Rainwater Harvesting

Rainwater harvesting (RWH) is a simple method by which rainfall is collected for future usage. The collected rainwater may be stored, utilised in different ways or directly used for recharge purposes. With depleting groundwater levels and fluctuating climate conditions, RWH can go a long way to help mitigate these effects. Capturing the rainwater can help recharge local aquifers, reduce urban flooding and most importantly ensure water availability in water-scarce zones. Though the term seems to have picked up greater visibility in the last few years, it was, and is even today, a traditional practice followed in rural India. Some ancient rainwater harvesting methods followed in India include madakas, ahar pynes, surangas, taankas and many more.

This water conservation method can be easily practiced in individual homes, apartments, parks, offices and temples too, across the world. Farmers have recharged their dry borewells, created water banks in drought areas, greened their farms, increased sustainability of their water resources and even created a river. Technical know how for the rooftop RWH with direct storage can be availed for better implementation. RWH An effective method in water scarce times, it is also an easily doable practice. Practical advice is available in books written by Indukanth Ragade & Shree Padre, talks by Anupam Mishra and other easy to follow fun ways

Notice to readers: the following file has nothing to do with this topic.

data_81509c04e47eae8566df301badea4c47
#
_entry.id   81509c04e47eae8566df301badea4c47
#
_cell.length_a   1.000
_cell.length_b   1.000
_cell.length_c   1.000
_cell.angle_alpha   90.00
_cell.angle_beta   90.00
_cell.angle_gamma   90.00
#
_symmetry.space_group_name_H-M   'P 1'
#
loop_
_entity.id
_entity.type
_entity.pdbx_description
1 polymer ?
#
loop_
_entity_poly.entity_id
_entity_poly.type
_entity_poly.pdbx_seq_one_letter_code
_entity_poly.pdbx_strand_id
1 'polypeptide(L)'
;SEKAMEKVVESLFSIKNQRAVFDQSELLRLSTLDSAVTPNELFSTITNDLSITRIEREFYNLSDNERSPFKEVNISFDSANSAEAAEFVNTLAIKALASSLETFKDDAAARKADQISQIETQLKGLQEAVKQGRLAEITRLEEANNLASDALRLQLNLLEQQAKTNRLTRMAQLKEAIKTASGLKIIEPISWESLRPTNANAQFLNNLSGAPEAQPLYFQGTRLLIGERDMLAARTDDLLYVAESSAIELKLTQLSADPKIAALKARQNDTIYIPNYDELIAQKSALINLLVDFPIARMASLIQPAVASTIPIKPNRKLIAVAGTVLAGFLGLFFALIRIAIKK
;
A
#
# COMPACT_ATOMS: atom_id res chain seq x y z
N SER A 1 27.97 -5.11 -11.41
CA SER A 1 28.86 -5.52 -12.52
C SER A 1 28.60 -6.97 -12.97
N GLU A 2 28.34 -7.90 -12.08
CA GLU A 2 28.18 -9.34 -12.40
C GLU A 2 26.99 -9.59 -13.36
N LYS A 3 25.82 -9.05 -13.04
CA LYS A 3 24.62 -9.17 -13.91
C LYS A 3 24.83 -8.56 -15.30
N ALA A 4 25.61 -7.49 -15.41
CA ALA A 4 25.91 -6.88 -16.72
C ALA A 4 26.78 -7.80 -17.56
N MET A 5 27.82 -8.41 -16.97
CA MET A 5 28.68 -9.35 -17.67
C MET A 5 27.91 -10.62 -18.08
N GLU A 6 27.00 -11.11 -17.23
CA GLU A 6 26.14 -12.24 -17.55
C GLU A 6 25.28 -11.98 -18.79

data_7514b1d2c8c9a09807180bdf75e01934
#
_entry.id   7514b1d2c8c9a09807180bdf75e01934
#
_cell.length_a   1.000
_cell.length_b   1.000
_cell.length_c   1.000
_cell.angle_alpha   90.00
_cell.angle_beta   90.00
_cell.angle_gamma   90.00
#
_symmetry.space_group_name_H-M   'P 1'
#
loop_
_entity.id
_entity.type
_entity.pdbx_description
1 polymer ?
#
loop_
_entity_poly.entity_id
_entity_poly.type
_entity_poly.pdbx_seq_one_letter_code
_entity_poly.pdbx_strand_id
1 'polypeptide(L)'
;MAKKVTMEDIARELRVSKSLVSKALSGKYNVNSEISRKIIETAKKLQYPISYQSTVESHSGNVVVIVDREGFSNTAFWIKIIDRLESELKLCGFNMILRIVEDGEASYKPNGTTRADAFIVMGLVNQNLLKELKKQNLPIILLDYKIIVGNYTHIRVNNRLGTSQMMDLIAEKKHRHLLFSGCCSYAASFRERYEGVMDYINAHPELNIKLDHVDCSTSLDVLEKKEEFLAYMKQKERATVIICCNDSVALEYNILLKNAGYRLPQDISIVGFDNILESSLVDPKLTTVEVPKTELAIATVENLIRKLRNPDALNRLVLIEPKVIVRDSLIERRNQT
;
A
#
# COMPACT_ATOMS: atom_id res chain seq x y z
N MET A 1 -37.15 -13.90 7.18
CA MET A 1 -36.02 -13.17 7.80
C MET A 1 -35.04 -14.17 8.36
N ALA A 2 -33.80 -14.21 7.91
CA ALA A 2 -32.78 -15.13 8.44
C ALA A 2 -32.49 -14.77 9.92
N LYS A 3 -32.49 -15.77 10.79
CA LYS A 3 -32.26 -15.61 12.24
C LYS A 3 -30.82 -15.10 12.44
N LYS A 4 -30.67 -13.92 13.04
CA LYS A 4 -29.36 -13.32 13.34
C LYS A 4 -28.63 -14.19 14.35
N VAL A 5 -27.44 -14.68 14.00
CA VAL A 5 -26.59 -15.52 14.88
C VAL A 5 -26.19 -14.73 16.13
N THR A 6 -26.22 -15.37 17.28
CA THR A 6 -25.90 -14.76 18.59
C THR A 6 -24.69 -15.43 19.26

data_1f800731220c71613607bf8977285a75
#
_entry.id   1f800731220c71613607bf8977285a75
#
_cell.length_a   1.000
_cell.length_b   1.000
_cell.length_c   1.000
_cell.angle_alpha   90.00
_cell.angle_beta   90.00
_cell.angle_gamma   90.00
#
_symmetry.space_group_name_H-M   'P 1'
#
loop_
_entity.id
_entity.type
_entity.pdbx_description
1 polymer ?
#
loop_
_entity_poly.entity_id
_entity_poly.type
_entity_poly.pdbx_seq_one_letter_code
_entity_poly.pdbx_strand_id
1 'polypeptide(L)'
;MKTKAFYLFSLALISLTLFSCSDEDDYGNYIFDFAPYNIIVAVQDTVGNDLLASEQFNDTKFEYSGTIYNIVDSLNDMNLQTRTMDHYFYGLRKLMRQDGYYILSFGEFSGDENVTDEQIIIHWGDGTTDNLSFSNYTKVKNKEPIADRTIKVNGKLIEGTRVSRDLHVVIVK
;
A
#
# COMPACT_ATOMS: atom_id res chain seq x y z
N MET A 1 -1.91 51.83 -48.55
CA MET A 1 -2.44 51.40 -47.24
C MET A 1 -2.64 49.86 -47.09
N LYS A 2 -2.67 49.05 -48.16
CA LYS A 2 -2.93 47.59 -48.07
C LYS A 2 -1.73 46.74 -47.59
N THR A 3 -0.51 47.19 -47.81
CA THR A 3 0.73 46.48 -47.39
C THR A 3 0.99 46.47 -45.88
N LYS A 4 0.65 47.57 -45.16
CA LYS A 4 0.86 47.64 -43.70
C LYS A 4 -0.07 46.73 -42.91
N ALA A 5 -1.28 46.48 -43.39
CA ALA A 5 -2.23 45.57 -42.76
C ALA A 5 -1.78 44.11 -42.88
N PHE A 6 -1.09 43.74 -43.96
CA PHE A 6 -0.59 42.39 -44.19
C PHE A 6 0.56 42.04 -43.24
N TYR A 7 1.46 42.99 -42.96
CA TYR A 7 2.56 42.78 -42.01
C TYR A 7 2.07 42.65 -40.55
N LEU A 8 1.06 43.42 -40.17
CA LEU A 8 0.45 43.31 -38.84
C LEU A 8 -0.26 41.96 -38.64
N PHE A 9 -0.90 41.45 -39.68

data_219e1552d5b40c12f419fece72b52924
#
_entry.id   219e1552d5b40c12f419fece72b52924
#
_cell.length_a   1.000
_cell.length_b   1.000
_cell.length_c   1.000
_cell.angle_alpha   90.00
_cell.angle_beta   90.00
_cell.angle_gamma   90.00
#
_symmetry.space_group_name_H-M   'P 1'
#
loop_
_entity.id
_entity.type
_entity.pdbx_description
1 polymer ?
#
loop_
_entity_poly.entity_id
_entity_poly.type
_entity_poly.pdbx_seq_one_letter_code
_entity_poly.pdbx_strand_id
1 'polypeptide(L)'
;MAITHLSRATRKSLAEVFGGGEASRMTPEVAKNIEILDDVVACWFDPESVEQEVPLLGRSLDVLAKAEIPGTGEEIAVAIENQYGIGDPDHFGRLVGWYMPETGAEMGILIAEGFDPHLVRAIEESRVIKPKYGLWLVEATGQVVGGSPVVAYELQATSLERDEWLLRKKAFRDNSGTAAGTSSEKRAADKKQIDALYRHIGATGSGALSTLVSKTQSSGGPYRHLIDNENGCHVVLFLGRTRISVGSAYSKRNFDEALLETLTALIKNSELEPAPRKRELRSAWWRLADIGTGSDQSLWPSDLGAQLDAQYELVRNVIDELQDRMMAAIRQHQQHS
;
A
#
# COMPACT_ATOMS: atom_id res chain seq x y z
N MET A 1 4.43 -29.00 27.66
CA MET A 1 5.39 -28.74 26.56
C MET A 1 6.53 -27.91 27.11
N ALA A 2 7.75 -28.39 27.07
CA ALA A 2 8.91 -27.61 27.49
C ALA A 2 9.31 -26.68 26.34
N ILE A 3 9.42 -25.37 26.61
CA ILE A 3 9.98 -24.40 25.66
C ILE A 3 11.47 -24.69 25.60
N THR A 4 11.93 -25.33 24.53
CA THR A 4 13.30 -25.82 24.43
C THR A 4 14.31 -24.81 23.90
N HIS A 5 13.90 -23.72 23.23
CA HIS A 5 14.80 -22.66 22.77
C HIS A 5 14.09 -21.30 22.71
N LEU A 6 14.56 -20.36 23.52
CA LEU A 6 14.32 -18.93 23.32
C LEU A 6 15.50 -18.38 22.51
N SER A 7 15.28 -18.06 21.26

Read our FAQ on Rainwater Harvesting and have many basic questions answered.

  • In the last five decades, Indore, in Madhya Pradesh, has witnessed a substantial increase in urbanisation and industrialisation. Its population has also increased from 5,60,936 in 1971 to 2,167,447 in 2011 (Census 2011). This increase has resulted in an increased demand for water, aggravating the wa...
    makarandpurohitposted 3 years 10 months agoread more
  • Kaladera, a small village about 40 km from Jaipur has always been known for its chaubandi (mud resist printing) and natural dyeing but it has been getting a lot of attention since 1999. No, it's not because of the handicraft but because of Coca Cola, which set up a bottling plant there. Soon af...
    Amita Bhaduriposted 3 years 11 months agoread more
  • Sukhomajri village has long been a reminder of people's participation in ecological preservation and in turn, greater economic good. The small village in Panchkula district of Haryana changed its fortunes when it entered into joint forest management with the help of the Chandigarh-based Central So...
    Manu Moudgilposted 3 years 11 months agoread more
  • HelloI would like to harvest rainwater in my home. Would you be able to refer me to a service provider?Thank youSankar
    Anonymous (not verified)posted 3 years 11 months agoread more
  • Query received over facebookPlease send me some information on rainwater harvesting. Can you help us implement water harvesting in our colony? We are at greater Noida.Regards
    Anonymous (not verified)posted 4 years 1 week agoread more